Lying in an open mountain that’s nearly 25 miles south-east of Heber City Strawberry the reservoir has got trophy cutthroat, trout, and rainbow. The best time to hit this spot would be between the month of January and March. For the best experience, you ought to set your traps on the bats and coves.
The Oneida Lake, New York
Within the whole of New York state, the Oneida Lake, is located 10 miles north of Syracuse, is the largest o all lakes spreading over about 51,000 acres. It’s home to the walleyes and on the Big Bay, you could strike schools of crappie, perch, smallmouth and largemouth bass.
Cold Lake, Alberta/Saskatchewan
Being one of the deepest lakes in Saskatchewan, Canada, it’s also one of the best ice fishing locations as you can find trout that are about 15 pounds. Other large fish include the big pike, walleye, jumbo perch and the whitefish. Due to its large size, the lake can also take longer to freeze.
Lake Gogebic, Michigan
Best known for its reputed perch, this is a dream come true for every ice fisherman. The lake is situated in the Upper Peninsula of Michigan and with over 10 inches of ice covering the lake, you can easily navigate parts of the lake that have slush under the snow and have the best time possible.
Chambers Lake, Colorado
You don’t have to go too far north in order to enjoy ice fishing. Even though it’s not that far north, the Rocky mountain temperatures of Colorado offer an ideal fishing spot at the Chambers Lake. It’s 250 acres in size and renowned for the Kokanee salmon, rainbow, and cutthroat.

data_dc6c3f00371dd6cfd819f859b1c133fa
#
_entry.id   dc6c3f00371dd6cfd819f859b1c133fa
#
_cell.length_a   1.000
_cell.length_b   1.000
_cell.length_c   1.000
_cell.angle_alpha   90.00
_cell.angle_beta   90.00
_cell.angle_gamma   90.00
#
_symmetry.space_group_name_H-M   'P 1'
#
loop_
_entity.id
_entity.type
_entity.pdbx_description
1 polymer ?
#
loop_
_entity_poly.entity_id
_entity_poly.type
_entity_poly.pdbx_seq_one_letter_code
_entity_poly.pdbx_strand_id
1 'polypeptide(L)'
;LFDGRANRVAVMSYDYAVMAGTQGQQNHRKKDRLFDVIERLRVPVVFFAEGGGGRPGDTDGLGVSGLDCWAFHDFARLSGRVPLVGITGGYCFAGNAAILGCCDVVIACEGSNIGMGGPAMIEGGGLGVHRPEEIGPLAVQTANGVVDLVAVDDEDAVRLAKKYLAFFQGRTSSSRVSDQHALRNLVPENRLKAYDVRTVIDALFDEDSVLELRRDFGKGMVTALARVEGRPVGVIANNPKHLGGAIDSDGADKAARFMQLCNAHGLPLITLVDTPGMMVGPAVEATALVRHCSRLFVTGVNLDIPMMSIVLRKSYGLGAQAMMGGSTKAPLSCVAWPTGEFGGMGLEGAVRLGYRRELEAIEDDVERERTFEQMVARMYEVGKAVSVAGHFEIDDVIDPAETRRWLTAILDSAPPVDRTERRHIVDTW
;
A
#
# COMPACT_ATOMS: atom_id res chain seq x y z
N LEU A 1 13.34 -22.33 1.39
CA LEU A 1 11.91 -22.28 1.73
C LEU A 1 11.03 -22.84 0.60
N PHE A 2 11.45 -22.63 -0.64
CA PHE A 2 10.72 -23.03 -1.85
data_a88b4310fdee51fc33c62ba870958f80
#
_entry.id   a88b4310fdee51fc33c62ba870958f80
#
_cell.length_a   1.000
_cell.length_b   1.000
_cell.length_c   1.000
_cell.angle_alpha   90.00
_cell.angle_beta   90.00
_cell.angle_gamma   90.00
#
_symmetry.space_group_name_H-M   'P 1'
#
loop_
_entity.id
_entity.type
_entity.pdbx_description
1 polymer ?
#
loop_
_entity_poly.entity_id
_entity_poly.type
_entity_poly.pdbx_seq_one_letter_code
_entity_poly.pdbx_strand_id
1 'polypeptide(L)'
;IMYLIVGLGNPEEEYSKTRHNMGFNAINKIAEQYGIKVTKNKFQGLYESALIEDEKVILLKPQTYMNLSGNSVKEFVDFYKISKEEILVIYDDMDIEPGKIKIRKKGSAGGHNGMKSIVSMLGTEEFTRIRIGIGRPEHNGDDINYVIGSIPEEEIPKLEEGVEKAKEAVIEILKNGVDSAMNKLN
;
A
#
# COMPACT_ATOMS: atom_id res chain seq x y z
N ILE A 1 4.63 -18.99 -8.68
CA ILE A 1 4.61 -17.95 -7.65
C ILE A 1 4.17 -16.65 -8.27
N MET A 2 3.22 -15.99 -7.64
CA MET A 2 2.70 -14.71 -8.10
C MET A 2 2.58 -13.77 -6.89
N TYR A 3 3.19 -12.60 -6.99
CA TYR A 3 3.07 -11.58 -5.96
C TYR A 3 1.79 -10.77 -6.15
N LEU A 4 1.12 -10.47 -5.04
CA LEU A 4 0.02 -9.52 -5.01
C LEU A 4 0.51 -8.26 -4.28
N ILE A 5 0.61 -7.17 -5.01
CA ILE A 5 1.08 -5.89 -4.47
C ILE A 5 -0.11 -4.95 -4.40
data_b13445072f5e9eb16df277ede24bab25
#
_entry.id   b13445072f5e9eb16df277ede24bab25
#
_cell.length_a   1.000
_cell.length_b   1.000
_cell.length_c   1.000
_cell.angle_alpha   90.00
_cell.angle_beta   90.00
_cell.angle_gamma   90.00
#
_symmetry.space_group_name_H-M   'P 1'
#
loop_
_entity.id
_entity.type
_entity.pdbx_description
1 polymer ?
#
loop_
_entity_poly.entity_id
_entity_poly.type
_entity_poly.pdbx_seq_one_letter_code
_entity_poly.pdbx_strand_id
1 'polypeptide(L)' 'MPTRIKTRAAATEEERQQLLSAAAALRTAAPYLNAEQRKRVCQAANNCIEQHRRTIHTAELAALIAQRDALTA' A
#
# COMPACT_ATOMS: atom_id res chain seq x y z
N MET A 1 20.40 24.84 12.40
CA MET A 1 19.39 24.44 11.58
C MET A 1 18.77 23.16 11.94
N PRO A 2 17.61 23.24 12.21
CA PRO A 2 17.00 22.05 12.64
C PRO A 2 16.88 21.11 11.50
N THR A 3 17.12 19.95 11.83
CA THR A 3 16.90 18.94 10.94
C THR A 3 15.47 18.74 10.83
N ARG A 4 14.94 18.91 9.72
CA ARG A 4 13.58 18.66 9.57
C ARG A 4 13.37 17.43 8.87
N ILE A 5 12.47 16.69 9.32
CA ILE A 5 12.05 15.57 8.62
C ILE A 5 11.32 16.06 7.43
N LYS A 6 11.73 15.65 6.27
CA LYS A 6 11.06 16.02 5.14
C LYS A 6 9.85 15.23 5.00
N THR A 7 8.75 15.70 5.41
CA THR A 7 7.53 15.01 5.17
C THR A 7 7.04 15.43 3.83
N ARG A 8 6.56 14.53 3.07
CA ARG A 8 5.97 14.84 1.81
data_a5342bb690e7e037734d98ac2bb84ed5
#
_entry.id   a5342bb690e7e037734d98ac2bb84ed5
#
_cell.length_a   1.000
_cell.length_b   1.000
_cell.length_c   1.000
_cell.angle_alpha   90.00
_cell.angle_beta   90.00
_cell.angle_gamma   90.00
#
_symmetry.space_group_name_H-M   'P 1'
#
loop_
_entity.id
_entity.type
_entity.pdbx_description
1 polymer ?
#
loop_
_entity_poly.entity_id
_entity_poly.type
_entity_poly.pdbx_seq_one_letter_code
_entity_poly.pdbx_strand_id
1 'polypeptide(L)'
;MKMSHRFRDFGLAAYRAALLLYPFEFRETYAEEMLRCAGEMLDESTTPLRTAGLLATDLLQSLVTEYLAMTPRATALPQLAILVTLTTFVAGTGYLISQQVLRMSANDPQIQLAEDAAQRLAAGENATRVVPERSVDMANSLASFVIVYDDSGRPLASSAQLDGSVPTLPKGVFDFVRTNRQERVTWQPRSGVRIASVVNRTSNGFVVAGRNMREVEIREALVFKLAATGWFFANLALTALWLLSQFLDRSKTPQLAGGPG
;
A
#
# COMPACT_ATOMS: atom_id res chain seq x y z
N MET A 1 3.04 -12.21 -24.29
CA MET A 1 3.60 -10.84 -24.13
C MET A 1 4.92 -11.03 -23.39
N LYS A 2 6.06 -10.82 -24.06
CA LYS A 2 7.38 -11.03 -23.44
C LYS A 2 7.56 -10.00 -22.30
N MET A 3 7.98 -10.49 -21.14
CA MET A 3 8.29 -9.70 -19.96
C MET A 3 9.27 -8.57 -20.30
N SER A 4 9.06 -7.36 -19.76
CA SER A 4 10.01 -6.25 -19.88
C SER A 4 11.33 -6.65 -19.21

Depending on how severe the winter is, this vast lake draws anglers to its banks in Michigan itself, Wisconsin, Indiana, and Illinois. Due to its vast size, you may need to be watchful of the ice since it may give in to too much weight in some areas. The lake does offer plenty of fish inclusive of which are salmon and trout.
Boasting to have one of the best balances in the number of all the big fish in the world, on this lake, you can strike a catch of as much as 12 lbs. Maneuverability is also quite simple since you can move over the lake to open water patches quite easily
The upper red lake, Minnesota
If you prefer to be early on your ice fishing, then you should definitely give this lake a shot. It is home to a lot of walleye and the best part about it is that you can drive snowmobiles and ATVs over the ice and besides just walleye, you can strike a pike or a crappie.
The leech lake, Minnesota
Looking for one of the best walleye fisheries in the upper mid-west of the USA? Well, then Lake leech is what you should definitely check out. It is home to a multitude of fish species whose size and the number is mind-blowing. Sacrifice a few hours after the sun goes down and you’ll probably have the best ice fishing of your life.
Reputed for having record-breaking fish over the past years, Tobin lake is one of the best freshwater lakes for large walleye and pike. You could land a pike that’s over 25 lbs. and a walleye that’s over 18.3 lbs.- quite outstanding, right?
You’ve got pretty much everything you need to have the best time while fishing in the winter. Unlike any other time of the year, fishing in the winter could be quite tricky, you’ll need to pack more than you’re used to and be twice as cautious.
Be sure to master your fishing grounds (know which areas offer better odds of having large numbers of fish) and most importantly exercise utmost patience while out on the ice- remember, ice fishing is unlike what you’re normally used to.